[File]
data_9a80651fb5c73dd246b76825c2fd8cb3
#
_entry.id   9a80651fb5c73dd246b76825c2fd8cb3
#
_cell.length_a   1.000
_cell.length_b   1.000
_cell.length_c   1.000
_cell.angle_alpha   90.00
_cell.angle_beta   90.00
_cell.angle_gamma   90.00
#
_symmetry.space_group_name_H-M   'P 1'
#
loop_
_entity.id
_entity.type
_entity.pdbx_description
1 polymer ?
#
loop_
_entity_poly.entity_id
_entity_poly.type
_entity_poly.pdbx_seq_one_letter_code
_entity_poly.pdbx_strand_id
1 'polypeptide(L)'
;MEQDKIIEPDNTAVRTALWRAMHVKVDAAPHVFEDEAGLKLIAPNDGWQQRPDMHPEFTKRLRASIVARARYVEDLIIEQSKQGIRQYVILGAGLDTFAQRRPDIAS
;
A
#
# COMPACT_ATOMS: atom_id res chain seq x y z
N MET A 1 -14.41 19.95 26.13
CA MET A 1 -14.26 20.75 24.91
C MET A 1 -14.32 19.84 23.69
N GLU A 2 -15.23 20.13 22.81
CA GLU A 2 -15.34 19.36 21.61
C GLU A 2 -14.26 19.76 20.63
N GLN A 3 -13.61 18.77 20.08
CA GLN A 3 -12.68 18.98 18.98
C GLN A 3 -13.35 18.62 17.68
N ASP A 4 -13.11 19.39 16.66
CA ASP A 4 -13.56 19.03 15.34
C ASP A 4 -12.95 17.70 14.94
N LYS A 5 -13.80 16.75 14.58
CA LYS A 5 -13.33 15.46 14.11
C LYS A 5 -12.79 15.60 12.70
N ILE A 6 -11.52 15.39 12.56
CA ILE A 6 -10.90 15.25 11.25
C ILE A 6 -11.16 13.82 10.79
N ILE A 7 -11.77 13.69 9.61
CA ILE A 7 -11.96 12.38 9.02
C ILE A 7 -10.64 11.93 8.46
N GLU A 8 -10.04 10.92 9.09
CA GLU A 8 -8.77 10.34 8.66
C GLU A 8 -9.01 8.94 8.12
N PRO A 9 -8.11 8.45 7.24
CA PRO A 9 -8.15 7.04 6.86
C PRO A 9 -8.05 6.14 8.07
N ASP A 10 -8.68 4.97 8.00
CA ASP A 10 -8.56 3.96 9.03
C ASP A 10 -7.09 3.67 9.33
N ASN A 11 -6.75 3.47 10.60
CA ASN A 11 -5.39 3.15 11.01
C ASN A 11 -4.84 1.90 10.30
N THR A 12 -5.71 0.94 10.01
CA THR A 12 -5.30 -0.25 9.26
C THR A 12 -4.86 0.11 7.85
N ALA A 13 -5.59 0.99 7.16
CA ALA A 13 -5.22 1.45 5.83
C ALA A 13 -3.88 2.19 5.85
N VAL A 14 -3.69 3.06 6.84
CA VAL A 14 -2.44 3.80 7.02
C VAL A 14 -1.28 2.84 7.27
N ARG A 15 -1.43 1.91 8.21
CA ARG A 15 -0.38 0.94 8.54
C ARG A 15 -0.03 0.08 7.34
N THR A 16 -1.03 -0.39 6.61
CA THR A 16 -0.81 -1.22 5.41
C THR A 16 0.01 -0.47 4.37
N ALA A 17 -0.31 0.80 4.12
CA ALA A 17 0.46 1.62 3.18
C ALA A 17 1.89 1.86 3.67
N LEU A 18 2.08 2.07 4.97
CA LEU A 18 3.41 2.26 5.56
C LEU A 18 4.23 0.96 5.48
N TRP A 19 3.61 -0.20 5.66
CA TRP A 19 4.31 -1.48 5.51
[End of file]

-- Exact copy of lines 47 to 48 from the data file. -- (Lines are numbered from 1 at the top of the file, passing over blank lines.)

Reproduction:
CA ILE A 6 -10.90 15.25 11.25
C ILE A 6 -11.16 13.82 10.79